Echad Hamarbeh V’echad Hamaamit, Bilvad Sheyichavein Libo L’shamayim!November 23, 2010 4:11 pm at 4:11 pm in reply to: Jews Were Protected From Assimilation By Being Despised and Uncivilized #712279
Very, very strange.
THe yozei Miztrayim were uncivilized? How does an uncivilized people organize itself by family clan and tribe, appoint tribal leaders to govern internal tribal affairs, recognize a national authority figure to decide and direct issues that affect more than one tribe, organize a military, judicial system, compose songs of praise to God and play those songs on musical instruments?
How does an uncivilized people produce artisans and craftsmen capable of designing and constructing the mishkan?
Interesting how ignorance and barbarity prevents assimilation. History has proven time and time again how less developed cultures assimilate when confronted with more developed civilizations that present a more refined, comfortable, stable, and productive state of existence.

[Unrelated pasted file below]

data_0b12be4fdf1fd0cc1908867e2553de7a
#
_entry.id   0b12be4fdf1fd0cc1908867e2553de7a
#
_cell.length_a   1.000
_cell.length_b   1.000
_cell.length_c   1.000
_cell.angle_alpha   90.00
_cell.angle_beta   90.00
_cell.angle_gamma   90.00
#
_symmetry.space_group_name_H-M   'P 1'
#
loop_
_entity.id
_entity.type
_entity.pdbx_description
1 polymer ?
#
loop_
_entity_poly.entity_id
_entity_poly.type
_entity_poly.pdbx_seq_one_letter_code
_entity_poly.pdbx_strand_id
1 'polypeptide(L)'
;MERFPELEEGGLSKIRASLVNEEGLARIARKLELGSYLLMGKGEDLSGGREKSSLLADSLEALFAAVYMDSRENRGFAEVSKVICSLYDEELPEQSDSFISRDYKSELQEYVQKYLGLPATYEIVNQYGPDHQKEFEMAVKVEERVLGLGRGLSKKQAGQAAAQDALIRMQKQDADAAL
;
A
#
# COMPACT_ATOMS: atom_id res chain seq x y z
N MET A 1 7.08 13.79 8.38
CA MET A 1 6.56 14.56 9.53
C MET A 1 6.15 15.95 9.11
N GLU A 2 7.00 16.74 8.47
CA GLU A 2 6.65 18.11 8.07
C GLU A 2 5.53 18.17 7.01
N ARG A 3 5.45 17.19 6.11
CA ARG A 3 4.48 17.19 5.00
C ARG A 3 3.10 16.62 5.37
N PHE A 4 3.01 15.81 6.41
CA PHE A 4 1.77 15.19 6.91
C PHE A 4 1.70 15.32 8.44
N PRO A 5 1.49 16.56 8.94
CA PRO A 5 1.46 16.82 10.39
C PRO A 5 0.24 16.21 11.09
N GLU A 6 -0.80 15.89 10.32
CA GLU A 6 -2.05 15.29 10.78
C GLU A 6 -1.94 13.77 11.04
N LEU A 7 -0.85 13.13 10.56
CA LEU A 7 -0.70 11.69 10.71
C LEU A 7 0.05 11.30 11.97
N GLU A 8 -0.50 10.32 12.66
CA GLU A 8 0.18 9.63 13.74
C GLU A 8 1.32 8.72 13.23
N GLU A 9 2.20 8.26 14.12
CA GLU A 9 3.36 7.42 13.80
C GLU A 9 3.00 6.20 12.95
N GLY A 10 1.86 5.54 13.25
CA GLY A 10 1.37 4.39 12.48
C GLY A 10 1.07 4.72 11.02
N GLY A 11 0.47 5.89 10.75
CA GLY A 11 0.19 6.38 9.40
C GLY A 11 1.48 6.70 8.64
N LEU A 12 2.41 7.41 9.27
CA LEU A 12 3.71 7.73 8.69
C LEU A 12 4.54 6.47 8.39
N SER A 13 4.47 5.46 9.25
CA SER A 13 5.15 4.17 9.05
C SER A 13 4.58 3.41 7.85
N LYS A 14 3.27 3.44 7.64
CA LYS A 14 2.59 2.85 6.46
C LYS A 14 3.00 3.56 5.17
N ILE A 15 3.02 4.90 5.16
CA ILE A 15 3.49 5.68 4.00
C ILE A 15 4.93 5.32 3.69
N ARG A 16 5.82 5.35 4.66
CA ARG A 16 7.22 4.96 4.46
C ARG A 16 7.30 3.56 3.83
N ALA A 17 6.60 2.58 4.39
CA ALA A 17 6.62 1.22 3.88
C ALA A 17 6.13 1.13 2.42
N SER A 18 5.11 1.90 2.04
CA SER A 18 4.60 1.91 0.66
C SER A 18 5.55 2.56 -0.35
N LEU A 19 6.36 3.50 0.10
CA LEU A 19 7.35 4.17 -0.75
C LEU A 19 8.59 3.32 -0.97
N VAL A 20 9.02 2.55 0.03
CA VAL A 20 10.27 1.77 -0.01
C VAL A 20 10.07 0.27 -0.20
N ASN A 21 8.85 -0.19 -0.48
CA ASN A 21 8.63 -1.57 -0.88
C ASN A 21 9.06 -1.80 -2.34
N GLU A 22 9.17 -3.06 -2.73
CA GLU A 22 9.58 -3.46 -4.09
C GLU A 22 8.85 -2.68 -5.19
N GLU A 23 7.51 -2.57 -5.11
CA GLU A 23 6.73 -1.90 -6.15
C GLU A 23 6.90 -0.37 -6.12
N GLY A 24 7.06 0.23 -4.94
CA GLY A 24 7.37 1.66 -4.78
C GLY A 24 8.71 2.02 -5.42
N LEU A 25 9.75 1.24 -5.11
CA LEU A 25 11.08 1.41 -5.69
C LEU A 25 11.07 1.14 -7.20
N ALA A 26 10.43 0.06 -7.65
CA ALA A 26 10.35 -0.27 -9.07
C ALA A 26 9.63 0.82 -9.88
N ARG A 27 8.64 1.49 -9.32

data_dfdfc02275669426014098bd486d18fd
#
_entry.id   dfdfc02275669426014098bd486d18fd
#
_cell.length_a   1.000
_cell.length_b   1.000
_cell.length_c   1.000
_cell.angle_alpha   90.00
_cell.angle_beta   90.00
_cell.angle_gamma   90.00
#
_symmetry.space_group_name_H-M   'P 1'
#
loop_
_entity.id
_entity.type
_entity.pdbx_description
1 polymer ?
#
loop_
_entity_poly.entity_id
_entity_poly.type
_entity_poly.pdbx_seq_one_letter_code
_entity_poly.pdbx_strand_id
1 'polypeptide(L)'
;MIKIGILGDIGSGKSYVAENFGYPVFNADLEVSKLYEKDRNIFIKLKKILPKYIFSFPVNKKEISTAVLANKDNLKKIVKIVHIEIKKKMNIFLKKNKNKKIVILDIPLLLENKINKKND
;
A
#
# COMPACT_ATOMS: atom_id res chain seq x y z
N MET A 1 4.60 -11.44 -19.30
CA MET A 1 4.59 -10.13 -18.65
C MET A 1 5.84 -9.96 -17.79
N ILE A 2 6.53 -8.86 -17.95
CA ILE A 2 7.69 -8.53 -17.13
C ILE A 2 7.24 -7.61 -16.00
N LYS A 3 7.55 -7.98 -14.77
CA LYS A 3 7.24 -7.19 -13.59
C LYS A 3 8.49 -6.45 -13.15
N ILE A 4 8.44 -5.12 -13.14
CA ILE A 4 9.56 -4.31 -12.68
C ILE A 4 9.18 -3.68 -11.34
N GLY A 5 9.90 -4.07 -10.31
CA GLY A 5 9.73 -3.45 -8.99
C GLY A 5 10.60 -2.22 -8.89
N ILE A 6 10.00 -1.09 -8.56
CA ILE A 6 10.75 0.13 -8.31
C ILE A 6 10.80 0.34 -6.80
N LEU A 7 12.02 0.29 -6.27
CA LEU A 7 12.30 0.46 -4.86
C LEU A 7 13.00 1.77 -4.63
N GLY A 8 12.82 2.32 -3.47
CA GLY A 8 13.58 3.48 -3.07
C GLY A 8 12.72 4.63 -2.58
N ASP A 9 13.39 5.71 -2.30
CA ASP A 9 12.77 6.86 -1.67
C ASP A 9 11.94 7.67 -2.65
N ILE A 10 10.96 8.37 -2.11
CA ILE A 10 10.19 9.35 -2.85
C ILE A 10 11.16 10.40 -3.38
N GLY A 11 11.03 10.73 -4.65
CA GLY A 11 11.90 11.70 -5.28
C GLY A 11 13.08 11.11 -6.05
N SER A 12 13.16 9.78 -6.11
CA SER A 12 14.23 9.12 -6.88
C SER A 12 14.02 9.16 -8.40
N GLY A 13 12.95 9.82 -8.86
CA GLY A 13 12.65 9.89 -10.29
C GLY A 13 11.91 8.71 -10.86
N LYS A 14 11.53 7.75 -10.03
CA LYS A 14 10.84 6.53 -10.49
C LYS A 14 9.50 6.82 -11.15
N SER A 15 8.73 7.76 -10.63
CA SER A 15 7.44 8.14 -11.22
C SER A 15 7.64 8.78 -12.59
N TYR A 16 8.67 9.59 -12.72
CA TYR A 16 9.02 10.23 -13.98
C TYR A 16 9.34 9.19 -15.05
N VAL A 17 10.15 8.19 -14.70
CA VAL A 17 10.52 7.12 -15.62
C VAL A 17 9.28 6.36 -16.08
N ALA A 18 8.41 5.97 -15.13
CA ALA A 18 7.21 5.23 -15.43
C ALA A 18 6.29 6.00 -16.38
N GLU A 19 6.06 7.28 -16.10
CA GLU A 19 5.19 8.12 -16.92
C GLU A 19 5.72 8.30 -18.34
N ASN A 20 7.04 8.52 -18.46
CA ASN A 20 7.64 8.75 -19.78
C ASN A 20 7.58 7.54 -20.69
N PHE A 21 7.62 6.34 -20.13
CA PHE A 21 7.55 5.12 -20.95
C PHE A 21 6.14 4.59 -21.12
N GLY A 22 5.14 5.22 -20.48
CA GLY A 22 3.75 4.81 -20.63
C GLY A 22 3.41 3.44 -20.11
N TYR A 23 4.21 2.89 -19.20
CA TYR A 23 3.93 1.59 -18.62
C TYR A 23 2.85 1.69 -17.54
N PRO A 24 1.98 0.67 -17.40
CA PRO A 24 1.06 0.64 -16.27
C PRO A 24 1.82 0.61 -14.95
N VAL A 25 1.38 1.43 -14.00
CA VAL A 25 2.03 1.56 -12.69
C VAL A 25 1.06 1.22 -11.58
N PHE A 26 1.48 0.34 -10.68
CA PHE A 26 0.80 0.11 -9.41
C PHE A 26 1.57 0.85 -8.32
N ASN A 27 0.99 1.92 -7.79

To add to what Charliehall alluded to, R. Hirsch (a major opponent of the Chasam Sofer’s approach) held strongly that ignorance and barbarity are antithetical to Torah-life. We are tasked by God to become knowledgeable, creative, and civilized; we have a duty, like all other peoples, the further human civilization and further refine our existence; we are directed not to remain in a state of stagnant ignorance; we are told to confront the world and all it has to offer us, and to judge and develop human civilization and knowledge in accordance with the laws of the Torah!
WIY: Despite what popular Western conceptions of Islam may suggest, the greatest achievement a Muslim can achieve is not to die a martyr. In Islam, martyrdom is desirable only under specific conditions (i.e., when Muslim communities are under threat of attack by non-Muslims, or when the Umma – the Muslim equivalent to the Promised Land is occupied and governed by non-Muslims). Even under these conditions, there are many rules of Islamic law that govern when martyrdom is appropriate.